Dotted Line Dotted Line

Poetry Winter 2013    fiction    all issues


Alysse Kathleen McCanna
& other poems

Peter Nash
Shooting Star
& other poems

Katherine Smith
House of Cards
& other poems

David Sloan
On the Rocks
& other poems

Alexandra Smyth
Exoskeleton Blues
& other poems

John Glowney
The Bus Stop Outside Ajax Bail Bonds
& other poems

Andrea Jurjević O’Rourke
It Was a Large Wardrobe...
& other poems

Lisa DeSiro
Babel Tree
& other poems

Michael Fleming
& other poems

Michael Berkowitz
As regards the tattoo on your wrist
& other poems

Michael Brokos
Landscape without Rest
& other poems

Michael H. Lythgoe
Orpheus In Asheville
& other poems

John Wentworth
morning people
& other poems

Christopher Jelley
Double Exposure
& other poems

Catherine Dierker
dinner party
& other poems

William Doreski
Hate the Sinner, Not the Sin
& other poems

Robert Barasch
& other poems

Rande Mack
& other poems

Susan Marie Powers
Red Bird
& other poems

Anne Graue
& other poems

Mariah Blankenship
Tub Restoration
& other poems

Paul R. Davis
& other poems

Philip Jackey
Garage drinking after 1989
& other poems

Karen Hoy
A Naturalist in New York
& other poems

Gary Sokolow
Underworld Goddess
& other poems

Michal Mechlovitz
The Early
& other poems

Henry Graziano
Last Apple
& other poems

Stephanie L. Harper
& other poems

Roger Desy
& other poems

R. G. Evans
& other poems

Frederick L. Shiels
Driving Past the Oliver House
& other poems

Richard Sime
Berry Eater
& other poems

Jennifer Popoli
Generations in a wine dark sea
& other poems

Richard Sime

Berry Eater

He wears a belt around each leg crotch-high,

red hardhat, aviator glasses, chain saw on his hip

as he leaps from branch to branch, lightly

alighting from time to time to adjust his ropes,

when he’ll grab a handful of those berries.

Mulberries—we’ve spent too many summers

slogging through the purple paste that coats

the stone stairs and iron railings of our

Villa Charlotte Bronte, a confection

of buildings linked by walkways and arched

bridges along the Bronx bank of the Hudson.

The berries come from trees, large trees that

grow like weeds, raining sidewalks with fruit

from June until September, but even so

I’ve never tasted so much as one berry.

“Are they all that good?” my neighbor

hollers up to the man as his agitated

husband, who’d just as soon have the tree

cut down, pokes his head out then disappears.

The man pops another berry in his mouth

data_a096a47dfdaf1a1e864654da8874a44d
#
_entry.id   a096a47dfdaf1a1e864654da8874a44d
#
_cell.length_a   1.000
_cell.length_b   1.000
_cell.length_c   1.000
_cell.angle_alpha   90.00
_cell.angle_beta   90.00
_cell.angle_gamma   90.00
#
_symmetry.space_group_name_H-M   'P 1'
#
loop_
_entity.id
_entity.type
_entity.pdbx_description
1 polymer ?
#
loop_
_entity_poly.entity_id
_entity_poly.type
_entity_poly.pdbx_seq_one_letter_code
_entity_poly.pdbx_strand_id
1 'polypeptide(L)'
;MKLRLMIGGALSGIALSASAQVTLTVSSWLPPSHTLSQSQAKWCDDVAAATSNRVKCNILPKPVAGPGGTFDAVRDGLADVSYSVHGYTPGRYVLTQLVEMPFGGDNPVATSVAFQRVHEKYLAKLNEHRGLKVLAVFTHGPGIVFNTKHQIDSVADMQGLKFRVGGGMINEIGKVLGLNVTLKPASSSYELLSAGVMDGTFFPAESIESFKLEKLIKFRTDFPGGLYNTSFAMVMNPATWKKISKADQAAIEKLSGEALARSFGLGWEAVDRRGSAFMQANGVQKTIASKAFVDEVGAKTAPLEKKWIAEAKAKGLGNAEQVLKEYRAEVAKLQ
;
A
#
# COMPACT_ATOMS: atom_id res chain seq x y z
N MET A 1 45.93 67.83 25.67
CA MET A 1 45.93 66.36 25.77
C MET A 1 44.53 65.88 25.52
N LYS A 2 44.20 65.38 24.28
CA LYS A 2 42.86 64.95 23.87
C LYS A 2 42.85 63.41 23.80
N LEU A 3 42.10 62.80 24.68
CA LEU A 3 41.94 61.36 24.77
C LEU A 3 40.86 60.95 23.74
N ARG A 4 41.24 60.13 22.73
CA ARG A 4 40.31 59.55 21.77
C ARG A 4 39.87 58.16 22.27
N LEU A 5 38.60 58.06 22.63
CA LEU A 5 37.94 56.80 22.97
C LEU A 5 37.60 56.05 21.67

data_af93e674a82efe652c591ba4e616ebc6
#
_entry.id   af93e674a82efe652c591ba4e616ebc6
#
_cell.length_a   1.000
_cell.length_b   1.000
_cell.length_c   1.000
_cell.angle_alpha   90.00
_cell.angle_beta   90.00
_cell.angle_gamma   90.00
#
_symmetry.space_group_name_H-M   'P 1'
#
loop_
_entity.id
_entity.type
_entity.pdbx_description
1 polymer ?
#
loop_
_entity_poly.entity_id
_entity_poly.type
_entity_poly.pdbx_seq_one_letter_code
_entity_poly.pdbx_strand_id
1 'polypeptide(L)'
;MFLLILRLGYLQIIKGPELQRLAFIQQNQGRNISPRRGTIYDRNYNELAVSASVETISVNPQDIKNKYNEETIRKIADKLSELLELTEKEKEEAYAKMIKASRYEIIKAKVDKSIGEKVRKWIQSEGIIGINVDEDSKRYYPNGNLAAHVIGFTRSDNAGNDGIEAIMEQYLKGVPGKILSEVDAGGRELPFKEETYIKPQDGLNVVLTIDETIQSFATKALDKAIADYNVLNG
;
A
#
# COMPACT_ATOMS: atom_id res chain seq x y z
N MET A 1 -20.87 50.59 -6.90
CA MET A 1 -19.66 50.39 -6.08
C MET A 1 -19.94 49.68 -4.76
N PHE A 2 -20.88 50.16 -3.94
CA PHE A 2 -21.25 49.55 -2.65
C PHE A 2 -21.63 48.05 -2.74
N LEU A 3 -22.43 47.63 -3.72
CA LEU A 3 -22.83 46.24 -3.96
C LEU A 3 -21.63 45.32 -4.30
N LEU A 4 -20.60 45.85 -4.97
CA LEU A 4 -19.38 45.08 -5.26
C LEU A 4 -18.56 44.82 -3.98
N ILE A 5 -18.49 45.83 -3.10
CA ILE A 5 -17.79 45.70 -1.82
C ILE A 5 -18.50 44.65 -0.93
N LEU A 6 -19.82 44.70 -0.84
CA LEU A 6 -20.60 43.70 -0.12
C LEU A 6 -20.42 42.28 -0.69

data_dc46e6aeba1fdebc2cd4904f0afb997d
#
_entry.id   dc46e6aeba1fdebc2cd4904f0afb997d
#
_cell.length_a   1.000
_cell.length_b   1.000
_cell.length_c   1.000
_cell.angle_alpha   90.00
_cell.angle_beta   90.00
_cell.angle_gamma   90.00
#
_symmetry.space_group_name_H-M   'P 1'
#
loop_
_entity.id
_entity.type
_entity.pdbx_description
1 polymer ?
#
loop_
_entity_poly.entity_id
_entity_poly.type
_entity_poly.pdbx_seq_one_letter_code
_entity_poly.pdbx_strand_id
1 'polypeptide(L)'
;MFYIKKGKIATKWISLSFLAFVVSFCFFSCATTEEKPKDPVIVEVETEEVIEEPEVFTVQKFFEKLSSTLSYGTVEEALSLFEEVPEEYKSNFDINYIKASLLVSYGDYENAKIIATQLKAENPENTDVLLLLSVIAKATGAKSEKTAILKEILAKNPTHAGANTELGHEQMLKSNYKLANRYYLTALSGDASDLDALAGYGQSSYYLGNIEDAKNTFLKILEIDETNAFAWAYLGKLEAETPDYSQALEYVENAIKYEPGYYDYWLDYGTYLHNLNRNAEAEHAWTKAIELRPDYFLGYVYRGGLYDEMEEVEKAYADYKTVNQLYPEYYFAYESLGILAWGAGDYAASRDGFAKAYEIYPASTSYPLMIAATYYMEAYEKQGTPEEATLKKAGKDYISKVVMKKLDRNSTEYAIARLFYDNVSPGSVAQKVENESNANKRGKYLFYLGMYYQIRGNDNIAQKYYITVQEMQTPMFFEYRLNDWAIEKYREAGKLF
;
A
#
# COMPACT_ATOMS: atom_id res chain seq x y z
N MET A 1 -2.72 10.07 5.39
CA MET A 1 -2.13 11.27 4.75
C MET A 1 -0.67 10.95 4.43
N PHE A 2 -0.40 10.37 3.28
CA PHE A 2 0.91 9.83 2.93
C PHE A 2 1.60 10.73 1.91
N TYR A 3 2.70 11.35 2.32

while he scans the tree for more ripe limbs

to hack off and send crashing to the ground.

Wiping juice from his mouth with the broad

back of his sun-stained hand, he yells down,

“They’re the sweetest when you’re on top, man,”

then pins another victim in his thighs, and saws.


His ear is pressed to his Muse’s

breast, but she coughs up nothing—

a few yelps of love from a dog

(his dog, female, a bitch they’d say,

yet gentle), love based on scraps

from the table, a dry place

to sleep, someone to untangle

burrs from her coat, to sit still

as she tongues toes, nose, any limb

unclothed—all just dog data, no

heart. To his Muse he says “Leave,”

then glances down: The dog sits

at his feet, marmoreal, front legs

stiff, back legs askew, belly bare

and hot, just as he remembers.

A full hour he stares. Not one

muscle moves. No, he won’t write.

Opera Night

They’re all like that: Ruse, mystery

morals. I came to, pieces of it still

in mind, Così something or other,

but the rest—the front, the exterior,

the unflappable—they’re all here.

I’d say, Il faut renoncer chaque syllabe

if I spoke French. Why not Prussian?

Why not sub-American? Whatever,

evasion is essence. Nothing matters.

Everything’s inconsequential, but . . .

All in its place. Your underwear’s

in the laundry room. The ensembles

are breezy and serene. An affectation?

Mediterranean deceit? Turn rightside

out before dying. Lower the boom.

Dog Day

My bed a raft. She’s on it with me and her lamb,

black ears, dead squeaker. I’m resting my

fatigue. Damaged joints, inflammatory.

Used to be, I’d hang off to the floor, her lair

when she was underneath, anchor myself

with one hand, scratch her belly with the other.

Now I grab the lamb and launch it

across the room, out the door,

though she’ll return it. Such gentle jaws.

The bed’s head is elevated, two bricks

prone, a plank across, head

over heels: For my hiatal hernia, when too much

food is stuck inside. Today I’m full

of words, my friend’s words, her folk voice.

“Feelings, bind,” she writes. A wish,

a prayer, an invocation. Her words draw my thoughts

to the floor, the tilt of bed, the smell of stain

and wood down there, the cool, the cheerful shine.

It’s been hot. Close, we used to say,

my room a stale, unventilated

sigh. Even the living room, double-height,

banks of windows on the Hudson.

Down there I saw a dog, my neighbor’s

red and white Brittany, focused, focused

on his ball, panting, pacing, tongue lolling off his teeth

to the ground. She rose and limped to him,

lofted the ball again toward the river.

Mine’s female. (Ah, these females.)

Once she crawled into my lap when I was filled with

I don’t know what. Satan? She there

on my lap with this fury inside. We sat still,

the two of us, a kind of draining. Now her chin rests

on the lamb’s white chest. Only the squeaker’s

dead: The lamb’s alive. Five summers in her jaws,

the quiet chewing, peaceful

and delicate, a song.

A native of North Dakota, Richard Sime moved to New York City in 1966 to work on a doctorate degree but soon drifted into publishing. He returned to school later, earning an MFA in fiction writing in 1994. Eventually he turned his attention to poetry, and his poems have appeared in The New Republic, Barrow Street, Salamander, American Arts Quarterly, Provincetown Arts, and Passager. He lives in the Bronx, NY.

Dotted Line